Do You Need Supplemental Life Insurance?
Maybe. Maybe not.
But the most important thing when buying life insurance is that you make sure you’re getting the life insurance policy that’s right for you.
Some life insurance policies are going to be redundant and not necessary.
Take an accidental death and dismemberment (AD&D) insurance policy. If you already have a group life insurance policy or any type of life insurance, it covers death – accidental or natural causes. So the AD&D may offer up more money to your family, but it isn’t as if they weren’t already going to see money in the event of your death.
If you want to get AD&D for the dismemberment part, just in case you would lose a leg or an eye, and not be able to work, well, you can do that. But if you’re concerned about being permanently injured and unable to work, long-term disability insurance may be a better option.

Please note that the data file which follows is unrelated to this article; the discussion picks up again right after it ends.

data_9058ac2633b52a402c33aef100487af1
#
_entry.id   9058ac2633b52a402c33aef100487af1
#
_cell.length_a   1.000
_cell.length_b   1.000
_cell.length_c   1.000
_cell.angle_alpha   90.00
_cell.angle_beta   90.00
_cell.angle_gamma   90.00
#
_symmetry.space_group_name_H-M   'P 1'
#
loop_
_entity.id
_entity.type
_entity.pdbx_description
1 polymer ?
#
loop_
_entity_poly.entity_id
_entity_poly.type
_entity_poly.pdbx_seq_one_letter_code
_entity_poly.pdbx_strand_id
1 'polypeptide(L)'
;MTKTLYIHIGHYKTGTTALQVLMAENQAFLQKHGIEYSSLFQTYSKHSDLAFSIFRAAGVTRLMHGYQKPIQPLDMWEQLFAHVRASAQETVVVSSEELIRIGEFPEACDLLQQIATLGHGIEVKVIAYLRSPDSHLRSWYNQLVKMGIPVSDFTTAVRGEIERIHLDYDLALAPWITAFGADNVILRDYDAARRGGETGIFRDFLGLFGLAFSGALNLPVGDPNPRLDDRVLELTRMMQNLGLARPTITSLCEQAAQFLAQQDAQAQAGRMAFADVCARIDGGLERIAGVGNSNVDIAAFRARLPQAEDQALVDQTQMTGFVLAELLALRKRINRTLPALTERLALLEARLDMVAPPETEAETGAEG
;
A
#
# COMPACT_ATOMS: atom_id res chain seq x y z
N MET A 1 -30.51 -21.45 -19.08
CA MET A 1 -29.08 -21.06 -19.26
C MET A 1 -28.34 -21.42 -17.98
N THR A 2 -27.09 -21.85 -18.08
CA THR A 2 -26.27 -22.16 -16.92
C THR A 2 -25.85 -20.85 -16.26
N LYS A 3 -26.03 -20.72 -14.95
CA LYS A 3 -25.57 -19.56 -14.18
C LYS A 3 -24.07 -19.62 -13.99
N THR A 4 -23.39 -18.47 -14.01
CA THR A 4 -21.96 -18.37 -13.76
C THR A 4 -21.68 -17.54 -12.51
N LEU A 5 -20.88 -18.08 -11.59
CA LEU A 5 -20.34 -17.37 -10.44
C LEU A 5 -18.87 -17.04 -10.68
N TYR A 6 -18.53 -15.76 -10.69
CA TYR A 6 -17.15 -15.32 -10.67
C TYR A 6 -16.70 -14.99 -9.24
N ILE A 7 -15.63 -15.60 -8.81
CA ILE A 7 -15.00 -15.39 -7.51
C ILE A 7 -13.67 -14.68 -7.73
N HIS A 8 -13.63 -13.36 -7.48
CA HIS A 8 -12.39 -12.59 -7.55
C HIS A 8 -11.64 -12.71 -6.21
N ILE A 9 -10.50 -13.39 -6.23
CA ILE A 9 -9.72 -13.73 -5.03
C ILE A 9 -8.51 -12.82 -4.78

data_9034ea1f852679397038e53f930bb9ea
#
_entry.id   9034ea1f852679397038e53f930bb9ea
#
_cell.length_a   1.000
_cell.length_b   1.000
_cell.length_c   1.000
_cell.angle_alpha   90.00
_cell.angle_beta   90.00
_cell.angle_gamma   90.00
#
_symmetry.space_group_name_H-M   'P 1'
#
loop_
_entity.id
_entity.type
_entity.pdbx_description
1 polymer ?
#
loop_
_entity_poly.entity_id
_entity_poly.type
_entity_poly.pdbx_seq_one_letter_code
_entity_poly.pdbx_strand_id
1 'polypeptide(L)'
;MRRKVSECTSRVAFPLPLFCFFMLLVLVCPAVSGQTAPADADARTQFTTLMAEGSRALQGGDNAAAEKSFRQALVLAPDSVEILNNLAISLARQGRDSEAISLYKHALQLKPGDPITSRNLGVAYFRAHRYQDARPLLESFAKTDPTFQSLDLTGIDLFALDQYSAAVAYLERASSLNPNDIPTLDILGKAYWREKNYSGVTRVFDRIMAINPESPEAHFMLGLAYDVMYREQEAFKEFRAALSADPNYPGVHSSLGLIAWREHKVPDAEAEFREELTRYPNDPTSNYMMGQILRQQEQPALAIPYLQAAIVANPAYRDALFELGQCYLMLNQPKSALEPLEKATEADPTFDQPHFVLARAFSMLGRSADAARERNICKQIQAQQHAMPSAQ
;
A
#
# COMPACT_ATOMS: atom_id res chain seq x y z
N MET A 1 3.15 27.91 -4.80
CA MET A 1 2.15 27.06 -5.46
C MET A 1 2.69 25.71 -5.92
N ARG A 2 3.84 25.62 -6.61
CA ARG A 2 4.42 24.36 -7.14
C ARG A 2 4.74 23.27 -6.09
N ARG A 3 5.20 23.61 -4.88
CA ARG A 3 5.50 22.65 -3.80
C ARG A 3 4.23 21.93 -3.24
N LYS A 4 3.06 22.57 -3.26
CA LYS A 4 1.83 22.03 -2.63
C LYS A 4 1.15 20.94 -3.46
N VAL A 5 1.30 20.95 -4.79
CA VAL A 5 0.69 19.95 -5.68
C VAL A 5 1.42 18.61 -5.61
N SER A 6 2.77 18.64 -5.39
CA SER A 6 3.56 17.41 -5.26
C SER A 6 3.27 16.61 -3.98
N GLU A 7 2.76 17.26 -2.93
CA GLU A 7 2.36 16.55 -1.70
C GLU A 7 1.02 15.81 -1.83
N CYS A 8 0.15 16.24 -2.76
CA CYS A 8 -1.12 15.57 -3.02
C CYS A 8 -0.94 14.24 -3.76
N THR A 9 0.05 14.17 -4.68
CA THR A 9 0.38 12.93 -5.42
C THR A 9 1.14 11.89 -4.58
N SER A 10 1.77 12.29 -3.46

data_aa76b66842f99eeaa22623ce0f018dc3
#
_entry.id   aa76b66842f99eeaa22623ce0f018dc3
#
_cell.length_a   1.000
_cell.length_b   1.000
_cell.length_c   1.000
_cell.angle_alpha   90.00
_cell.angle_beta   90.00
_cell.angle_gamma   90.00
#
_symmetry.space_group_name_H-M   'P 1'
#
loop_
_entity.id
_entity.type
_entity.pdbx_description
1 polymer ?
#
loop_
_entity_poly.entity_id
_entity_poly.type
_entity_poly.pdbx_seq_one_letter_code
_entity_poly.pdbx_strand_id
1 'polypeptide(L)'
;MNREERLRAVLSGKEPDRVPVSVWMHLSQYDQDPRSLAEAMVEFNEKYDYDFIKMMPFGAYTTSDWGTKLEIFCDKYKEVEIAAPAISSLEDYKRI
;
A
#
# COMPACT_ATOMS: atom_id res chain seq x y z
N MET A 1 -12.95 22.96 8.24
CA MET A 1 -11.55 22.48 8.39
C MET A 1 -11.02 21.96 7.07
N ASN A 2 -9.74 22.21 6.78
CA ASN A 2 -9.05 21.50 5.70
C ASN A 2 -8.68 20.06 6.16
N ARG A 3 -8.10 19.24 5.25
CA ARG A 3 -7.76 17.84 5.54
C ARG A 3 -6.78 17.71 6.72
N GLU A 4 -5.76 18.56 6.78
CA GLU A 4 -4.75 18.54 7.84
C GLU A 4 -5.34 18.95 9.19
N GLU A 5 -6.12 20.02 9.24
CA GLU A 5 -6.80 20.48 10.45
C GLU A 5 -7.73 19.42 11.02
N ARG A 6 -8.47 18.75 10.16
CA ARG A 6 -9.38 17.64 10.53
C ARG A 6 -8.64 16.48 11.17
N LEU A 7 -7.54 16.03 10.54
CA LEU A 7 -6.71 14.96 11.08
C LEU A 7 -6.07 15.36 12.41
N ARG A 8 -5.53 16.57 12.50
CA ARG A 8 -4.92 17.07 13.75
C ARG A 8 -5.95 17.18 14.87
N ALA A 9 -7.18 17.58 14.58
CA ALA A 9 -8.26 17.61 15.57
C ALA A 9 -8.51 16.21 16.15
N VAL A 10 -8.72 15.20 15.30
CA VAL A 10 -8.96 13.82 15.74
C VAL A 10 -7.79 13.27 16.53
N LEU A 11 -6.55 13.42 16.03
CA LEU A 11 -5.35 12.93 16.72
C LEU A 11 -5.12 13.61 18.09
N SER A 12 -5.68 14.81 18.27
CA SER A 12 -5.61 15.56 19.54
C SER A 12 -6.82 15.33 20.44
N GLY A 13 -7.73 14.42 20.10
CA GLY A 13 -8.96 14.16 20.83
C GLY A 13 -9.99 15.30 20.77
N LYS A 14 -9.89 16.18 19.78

Before you buy any insurance policy, supplemental or not, you’ll want to read the fine print to see what’s covered and what isn’t.
There are a lot of different types of supplemental life insurance (and insurance in general) policies, and odds are, while you may be better off with more coverage than you already have, you probably don’t need every single type.
Where to Buy Supplemental Life Insurance
Although you can certainly purchase it directly from insurance agencies or work with an insurance agent, many people buy supplemental life insurance from their employer.
Many employers already offer their workers group life insurance.
If you’re now thinking, “What’s group life insurance?”, that’s easy to answer. Group life insurance covers a group of people, like all of the employees at a company.
According to the Society of Human Resource Management, group life insurance as a benefit is offered by 85 percent of companies. So if you have an employer, you may well have it.
And group life insurance is a great benefit.
Uou may need to increase the amount of coverage your family is receiving.
Why Consider Supplemental Life Insurance